The Insider: Celebrated New York City Floral Designer Michael Putnam's Top Wedding Essentials

A pioneer in contemporary wedding flower design, Michael and his husband Darroch are the creatives behind the visionary business Putnam & Putnam.

putnam & putnam michael and darroch putnam
Photo: Courtesy of Putnam & Putnam

If you're in the thick of wedding planning, you've likely already discovered the importance of prioritizing a select few vendors or details. This priority list, of course, varies by couple. The same is true for the vendors who actually bring weddings to life—they have priority lists of their own. The difference? Theirs come backed with years of industry experience. To help you shape up your own big-day musts, we've tapped the biggest names in the wedding sphere—from planners and photographers to florists—to share their three wedding must-haves. Follow along with The Insider to learn which wedding-related details professionals can't live without.

To Michael Putnam, seen at left, one half of the New York City-based boutique floral design company, Putnam & Putnam, chasing luxury is a constant creative goal. "What is luxury? Luxury is something that feels cohesive from start to finish. Good, effortless, nice," he tells Martha Stewart Weddings. He and his husband, Darroch Putnam, carry this maxim into every wedding and editorial project they help create—the result of true passion and dedication to their craft. The couple launched their business in 2014 and, since then, have been lauded for their contemporary floral work that plays with composition and color (they've also recently released their first book, Floral Color Guide, and opened a retail location).

Putnam's distinct aesthetic has inspired what he considers a big-day essential—he's shared these specific must-haves, ahead. As for what the floral designer's own wedding would like like if he and Darroch decided to get married all over again? "I'd go for dark—really moody, with red. It's my favorite color; I would do something gothic. A little dark, a little sexy, but also very organic and overflowing," he says, adding that he'd draw influence from baroque design and work in plenty of "aubergines, dark reds, and oxblood, popped with scarlet." Luckily, he has even more essentials (both visionary and practical!) to bookmark—from décor that works within the confines of your locale to balanced floral arrangements.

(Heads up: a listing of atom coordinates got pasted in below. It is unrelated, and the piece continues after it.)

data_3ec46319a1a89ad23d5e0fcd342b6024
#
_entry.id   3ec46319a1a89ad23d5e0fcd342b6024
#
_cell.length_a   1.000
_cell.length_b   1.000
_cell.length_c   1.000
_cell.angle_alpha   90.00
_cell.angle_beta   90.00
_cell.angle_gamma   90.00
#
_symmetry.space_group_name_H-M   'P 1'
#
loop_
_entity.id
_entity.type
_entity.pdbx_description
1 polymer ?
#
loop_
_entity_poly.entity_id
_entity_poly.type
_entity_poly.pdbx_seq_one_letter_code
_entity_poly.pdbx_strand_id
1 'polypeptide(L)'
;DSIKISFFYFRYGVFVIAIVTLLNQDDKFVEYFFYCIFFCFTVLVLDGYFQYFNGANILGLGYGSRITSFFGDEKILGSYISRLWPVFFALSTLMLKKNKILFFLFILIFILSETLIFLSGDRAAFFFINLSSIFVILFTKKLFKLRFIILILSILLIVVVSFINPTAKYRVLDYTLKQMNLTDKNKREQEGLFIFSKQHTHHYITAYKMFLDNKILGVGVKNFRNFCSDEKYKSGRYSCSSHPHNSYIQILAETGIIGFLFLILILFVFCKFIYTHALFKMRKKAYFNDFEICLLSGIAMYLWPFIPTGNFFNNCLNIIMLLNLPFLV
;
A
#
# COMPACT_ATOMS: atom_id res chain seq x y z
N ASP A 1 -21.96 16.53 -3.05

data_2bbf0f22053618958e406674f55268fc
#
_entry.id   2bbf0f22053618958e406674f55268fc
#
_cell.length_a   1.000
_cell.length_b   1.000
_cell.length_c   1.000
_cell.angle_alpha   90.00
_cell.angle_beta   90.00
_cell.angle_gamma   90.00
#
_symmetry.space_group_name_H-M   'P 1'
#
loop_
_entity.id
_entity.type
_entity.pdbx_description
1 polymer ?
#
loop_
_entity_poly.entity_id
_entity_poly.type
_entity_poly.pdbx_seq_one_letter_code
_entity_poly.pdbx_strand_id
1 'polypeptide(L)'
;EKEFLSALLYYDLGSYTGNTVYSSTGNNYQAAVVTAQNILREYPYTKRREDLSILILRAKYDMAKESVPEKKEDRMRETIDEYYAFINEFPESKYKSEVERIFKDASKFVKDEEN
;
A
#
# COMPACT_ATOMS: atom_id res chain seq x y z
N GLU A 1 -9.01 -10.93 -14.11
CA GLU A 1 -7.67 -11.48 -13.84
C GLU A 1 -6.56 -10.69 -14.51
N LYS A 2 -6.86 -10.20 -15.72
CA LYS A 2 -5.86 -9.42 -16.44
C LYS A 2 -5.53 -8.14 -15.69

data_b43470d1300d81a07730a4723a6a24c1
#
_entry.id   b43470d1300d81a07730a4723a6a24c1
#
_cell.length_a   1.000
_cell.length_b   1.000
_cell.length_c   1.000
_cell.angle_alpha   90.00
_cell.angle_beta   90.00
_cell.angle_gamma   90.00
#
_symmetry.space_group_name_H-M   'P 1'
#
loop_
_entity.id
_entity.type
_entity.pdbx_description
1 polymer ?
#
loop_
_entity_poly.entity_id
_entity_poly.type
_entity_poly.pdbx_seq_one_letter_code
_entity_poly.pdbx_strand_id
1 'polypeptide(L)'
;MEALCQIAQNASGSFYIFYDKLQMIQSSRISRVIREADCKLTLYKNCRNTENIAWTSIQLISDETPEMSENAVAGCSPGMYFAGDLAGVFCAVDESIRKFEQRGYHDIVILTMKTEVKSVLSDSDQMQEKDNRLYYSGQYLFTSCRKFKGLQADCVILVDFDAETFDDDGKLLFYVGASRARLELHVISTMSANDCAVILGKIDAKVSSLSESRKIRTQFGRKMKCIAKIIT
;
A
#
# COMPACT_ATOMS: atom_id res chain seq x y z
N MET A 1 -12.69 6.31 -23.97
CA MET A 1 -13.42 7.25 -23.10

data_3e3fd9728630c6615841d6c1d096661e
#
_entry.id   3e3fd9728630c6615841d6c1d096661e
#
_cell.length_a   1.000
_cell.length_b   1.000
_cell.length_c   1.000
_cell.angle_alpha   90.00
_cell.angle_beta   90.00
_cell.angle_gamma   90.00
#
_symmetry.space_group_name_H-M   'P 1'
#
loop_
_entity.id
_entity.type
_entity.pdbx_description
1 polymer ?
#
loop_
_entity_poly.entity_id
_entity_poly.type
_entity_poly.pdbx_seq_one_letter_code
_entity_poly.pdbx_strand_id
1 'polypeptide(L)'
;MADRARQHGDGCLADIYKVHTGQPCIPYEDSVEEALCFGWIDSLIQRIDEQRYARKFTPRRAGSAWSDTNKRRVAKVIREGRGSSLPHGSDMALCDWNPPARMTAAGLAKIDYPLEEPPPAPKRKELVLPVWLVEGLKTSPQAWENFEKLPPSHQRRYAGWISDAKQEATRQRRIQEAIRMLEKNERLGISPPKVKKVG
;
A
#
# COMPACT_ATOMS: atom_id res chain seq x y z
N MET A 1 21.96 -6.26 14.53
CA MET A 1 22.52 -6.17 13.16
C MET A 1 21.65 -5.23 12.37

Good wedding design doesn't exist in a vacuum: Your décor needs to reference your venue.

"People should learn to work with space when it comes to décor. Really think about that. Creating giant things in a barn doesn't work," explains Putnam. "Learn your space, tackle that first, and then match your surroundings." From a floral perspective, the creative advises deciding what your space's vibe is before doing anything else. "Maybe if your space is rustic or natural, go for something more organic, romantic, softer. Or if your space is gilded and gaudy, go for opulence. Work with your space. Go with the colors—if it's warm, if it's cool. Work with that so it looks cohesive."

Use warm amber (not purple!) uplighting.

Throwing your entire budget into your reception's design won't mean anything if the end product is lit poorly. "Lighting is such an overlooked wedding detail; it's so important, it highlights the flowers, highlights every element," says Putnam. "If you put a lot of money and effort into your tables, please don't use purple uplighting." He advises investing in warm amber lights for your tabletop: "They mimic candlelight."

Hire some type of wedding planner for the big day.

"Every bride needs to have a day-, week-, or month-of planner if she doesn't have a full-blown professional," adds the flower designer. "You don't want to deal with lugging people around, or even thinking about that the week or month of the wedding. Don't put it on your family or venue staff, either. You need to have a professional to handle this so you can have a smooth day-of experience."

Think about floral arrangements holistically—not bloom by bloom.

To do so, Putnam advises breaking flowers into four categories (he does this when designing his own creations): base, filler, gestural, and textural. "It helps me when thinking about composition. The over concept comes together with color and composition, as opposed to one specific bloom."

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